As I write this the Alberta Government is expected to ease pandemic restrictions and allow more businesses to re-open. If it does ease the restrictions, it will be a welcome relief. However, looser restrictions are not an excuse to be lax about personal safety. The bug is out there and, while I am no medical expert, I think its fair to expect it is not going anywhere. So, what does that mean for the businesses that are re-opening?
Employers have a duty under the Occupational Health and Safety Act to ensure the health, safety, and welfare of their workers at or in the vicinity of the work site. COVID is a highly contagious virus that can have very severe symptoms – even death – to workers. COVID is a known hazard that can affect almost any workplace, so it is very likely employers have a duty to do something to protect their workers from it. So, what can employers do? They can (and should) implement masking and social distancing measures, require workers to work from home where possible, and, possibly, implement a vaccination policy.
Can a workplace require me to take the COVID vaccine?
The short answer is “yes”, the long answer is “it’s complicated”.
Employers have a duty to keep the workplace safe, and if they do not, they could be fined under public health or safety legislation or sued for negligence. If a COVID-infected worker or their family members dies or becomes permanently ill as a result of the employer’s negligence, the resulting lawsuit could bankrupt the business. For many employers that risk is not worth taking and requiring workers to be vaccinated is a major way to limit the risk, but is it appropriate?
Some workplaces have stronger reasons to require the vaccine than others. Any business where workers interact with the public (like retail) or vulnerable populations (like long-term care homes) have very good reasons to require vaccinations. If an employer in one of those industries requires vaccinations and the employee refuses, the employer may be within their right to dismiss the employee. However, other workplaces where interactions between workers and the public are more limited (like private workplaces), the employer may not be within their rights to set up a general vaccination requirement or terminate people who refuse to be vaccinated. Union workplaces may also have special rules concerning vaccinations that could tip things one way or the other.
Requiring vaccinations creates a conflict with privacy rights and human rights. Requiring workers to disclose their vaccination status raises privacy concerns, as does any requirement that specifies how a worker must use their body and what to do with it. The Alberta Human Rights Act prohibits discrimination on the basis of religious beliefs or disability, and workers who object to vaccinations for religious or medical reasons are entitled accommodation from the employer. Employers can get into seriously hot water for violating workers privacy or human rights, or for wrongfully dismissing employers who object to vaccinations on those grounds. Also, if an employer requires workers to be vaccinated, they may be liable for any reactions caused by the vaccination.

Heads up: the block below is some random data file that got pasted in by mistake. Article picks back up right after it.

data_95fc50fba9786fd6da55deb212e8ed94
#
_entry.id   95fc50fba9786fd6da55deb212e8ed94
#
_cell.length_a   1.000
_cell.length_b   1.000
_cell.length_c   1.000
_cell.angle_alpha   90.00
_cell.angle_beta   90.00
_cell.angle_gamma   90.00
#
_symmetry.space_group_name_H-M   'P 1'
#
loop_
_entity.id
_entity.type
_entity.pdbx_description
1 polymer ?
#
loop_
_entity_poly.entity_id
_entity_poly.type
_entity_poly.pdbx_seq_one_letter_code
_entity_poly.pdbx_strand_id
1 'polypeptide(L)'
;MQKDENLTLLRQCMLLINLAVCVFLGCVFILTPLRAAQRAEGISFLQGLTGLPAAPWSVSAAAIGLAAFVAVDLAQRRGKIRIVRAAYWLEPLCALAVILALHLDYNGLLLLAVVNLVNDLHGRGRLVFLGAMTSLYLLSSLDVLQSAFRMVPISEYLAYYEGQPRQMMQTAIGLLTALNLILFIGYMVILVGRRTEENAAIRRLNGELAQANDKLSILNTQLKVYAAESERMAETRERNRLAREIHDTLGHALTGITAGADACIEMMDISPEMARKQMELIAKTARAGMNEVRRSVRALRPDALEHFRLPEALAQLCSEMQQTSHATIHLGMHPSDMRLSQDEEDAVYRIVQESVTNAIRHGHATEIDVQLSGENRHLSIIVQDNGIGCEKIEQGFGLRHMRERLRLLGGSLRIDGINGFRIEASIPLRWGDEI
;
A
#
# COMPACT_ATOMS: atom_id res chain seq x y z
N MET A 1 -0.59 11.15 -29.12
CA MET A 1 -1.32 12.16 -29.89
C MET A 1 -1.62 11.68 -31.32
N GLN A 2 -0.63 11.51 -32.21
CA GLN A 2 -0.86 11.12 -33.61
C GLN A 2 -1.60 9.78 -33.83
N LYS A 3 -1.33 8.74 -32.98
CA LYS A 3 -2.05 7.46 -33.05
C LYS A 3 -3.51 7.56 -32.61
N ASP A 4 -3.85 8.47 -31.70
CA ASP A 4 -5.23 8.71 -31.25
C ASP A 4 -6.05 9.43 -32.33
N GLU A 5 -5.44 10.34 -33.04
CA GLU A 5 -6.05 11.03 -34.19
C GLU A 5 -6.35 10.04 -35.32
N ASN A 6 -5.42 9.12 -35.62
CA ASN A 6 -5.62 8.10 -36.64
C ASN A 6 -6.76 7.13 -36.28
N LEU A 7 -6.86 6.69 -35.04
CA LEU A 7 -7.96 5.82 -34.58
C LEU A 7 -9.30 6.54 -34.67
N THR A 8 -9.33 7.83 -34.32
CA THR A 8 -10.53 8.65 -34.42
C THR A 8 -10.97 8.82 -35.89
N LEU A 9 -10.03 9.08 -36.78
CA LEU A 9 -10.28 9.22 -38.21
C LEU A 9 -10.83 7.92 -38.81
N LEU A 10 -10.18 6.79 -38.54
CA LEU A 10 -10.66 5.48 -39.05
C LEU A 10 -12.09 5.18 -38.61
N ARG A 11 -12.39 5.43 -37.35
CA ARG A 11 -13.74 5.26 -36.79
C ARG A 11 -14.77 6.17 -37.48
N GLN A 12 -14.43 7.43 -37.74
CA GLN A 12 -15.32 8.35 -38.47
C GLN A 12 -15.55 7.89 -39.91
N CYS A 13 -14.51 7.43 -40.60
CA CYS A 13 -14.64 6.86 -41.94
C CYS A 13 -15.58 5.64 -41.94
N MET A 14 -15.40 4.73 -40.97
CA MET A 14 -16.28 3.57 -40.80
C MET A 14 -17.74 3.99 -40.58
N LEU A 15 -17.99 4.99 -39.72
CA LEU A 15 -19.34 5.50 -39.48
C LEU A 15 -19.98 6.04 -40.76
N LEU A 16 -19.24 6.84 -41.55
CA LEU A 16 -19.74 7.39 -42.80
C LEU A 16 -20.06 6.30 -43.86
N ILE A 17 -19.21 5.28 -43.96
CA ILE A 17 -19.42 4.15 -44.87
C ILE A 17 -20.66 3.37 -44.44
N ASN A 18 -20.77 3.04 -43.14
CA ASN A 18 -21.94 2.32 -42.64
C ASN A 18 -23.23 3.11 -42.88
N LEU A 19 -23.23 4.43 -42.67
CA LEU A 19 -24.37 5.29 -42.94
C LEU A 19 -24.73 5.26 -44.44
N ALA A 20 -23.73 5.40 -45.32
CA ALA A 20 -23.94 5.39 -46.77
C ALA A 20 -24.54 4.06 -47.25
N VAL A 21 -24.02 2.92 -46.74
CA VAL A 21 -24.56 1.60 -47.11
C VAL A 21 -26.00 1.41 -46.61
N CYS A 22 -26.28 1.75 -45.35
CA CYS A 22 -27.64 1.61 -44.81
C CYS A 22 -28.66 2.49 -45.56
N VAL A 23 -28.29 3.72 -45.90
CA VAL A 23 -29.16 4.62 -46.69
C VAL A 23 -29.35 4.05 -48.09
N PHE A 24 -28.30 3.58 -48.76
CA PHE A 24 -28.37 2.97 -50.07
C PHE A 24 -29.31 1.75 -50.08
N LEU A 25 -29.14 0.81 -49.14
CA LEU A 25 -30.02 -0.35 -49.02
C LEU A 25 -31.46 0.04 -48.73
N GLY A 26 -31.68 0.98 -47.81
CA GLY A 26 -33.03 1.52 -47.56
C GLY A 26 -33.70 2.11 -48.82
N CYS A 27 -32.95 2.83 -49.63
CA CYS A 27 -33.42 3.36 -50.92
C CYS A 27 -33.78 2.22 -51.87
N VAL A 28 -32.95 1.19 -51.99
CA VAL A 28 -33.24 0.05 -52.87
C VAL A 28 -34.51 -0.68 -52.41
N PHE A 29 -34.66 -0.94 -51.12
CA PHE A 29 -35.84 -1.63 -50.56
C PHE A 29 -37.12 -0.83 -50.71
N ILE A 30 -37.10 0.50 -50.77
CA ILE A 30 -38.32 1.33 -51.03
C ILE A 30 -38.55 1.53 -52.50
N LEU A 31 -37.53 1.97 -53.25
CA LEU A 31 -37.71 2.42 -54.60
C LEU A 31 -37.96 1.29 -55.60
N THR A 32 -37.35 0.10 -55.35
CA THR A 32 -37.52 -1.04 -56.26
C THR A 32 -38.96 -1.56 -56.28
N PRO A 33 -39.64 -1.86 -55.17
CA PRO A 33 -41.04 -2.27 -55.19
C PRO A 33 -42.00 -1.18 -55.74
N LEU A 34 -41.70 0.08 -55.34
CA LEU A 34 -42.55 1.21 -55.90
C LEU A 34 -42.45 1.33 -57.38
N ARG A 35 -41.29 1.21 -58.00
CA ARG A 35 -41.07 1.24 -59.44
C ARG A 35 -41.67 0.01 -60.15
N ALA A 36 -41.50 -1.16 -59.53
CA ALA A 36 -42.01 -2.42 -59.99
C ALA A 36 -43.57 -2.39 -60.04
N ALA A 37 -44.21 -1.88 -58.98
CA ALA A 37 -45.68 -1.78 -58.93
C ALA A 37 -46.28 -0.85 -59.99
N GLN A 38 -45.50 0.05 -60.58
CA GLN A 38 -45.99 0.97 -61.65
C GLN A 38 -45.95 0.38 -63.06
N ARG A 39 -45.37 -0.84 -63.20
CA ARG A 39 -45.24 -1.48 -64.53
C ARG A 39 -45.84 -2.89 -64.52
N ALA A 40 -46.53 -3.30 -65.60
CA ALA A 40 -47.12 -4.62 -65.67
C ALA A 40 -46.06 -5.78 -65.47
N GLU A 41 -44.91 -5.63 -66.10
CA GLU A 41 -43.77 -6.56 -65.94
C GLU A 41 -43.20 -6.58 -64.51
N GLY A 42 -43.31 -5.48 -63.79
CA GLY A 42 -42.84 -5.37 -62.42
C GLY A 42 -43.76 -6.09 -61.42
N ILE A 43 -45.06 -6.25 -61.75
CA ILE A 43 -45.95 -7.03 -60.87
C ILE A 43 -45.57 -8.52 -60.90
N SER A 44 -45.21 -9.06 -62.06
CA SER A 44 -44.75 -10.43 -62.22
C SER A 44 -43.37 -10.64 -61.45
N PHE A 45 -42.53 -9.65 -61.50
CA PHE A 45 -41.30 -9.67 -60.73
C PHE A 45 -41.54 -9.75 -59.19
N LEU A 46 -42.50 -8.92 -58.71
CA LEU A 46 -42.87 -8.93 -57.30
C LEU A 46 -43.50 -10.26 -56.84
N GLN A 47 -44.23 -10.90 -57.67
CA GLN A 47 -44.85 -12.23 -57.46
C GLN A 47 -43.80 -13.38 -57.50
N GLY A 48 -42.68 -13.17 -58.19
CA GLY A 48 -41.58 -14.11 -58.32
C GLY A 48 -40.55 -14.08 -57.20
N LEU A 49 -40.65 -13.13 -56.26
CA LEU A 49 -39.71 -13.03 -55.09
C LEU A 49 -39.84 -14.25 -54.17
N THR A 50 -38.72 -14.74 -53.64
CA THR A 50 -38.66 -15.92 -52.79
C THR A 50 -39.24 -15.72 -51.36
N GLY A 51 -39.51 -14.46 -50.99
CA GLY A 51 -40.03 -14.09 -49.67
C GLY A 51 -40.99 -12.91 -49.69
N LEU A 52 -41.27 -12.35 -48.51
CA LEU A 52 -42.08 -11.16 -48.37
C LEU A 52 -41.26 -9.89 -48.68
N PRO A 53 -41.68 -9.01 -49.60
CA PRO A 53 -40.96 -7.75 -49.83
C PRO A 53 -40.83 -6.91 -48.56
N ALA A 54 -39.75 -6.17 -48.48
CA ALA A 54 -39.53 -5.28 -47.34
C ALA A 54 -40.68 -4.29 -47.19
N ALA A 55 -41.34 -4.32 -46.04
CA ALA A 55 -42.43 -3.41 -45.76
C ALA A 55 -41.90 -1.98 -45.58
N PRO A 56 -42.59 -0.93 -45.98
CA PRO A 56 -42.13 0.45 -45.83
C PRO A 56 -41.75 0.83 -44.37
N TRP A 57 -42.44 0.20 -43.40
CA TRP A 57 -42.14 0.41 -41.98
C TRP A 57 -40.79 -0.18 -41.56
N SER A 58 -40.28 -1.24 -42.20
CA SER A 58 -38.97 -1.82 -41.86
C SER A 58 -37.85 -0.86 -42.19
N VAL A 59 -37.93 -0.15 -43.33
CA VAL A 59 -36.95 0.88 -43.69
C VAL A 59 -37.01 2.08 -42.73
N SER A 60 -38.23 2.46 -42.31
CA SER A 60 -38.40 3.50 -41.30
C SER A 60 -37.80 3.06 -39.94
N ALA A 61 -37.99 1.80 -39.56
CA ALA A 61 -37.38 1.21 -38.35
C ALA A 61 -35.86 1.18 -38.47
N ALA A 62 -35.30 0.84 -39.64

Debate around vaccinations policies is not new. The issue has come up most often in the context of the seasonal and annual flu vaccine. In that context, courts and arbitrators have found mandatory vaccinations to be unreasonable in most industries outside of health care. However, COVID is more deadly and much more contagious and throughout the pandemic the law has increasingly leaned toward safety, so perhaps that may change.
Yes, employers can require workers to take a vaccine, but the better question is should an employer require workers to take the vaccine. Answering that question requires looking at the facts and circumstances of the workplace, and that requires asking several questions:
I suspect that most workplaces outside of retail and healthcare will have some measures they can take to protect the workplace without requiring all workers to be vaccinated. However, some employers will not want to take the risk. Rather than impose a general vaccination requirement, which may expose employers to liability, it is better to start a conversation. Employers could start by offering employees time off to be vaccinated, creating a confidential way to hear objections about the vaccine, and evaluating ways they can manage risk without requiring a vaccine (like having workers work remotely). There are clear and persuasive arguments to be made on both sides of the vaccination issue, so address it carefully with compassion and understanding.
If you’re considering implementing a vaccination policy for your workers, or if you are a worker concerned about your workplace’s vaccination policy, I recommend you consult with your trusted legal advisor for appropriate advice.
Kenneth Taylor helps you navigate the turning points of life. He is an associate with Pritchard & Co. Law Firm LLP. Contact Ken at (403) 527-4411 or at email@example.com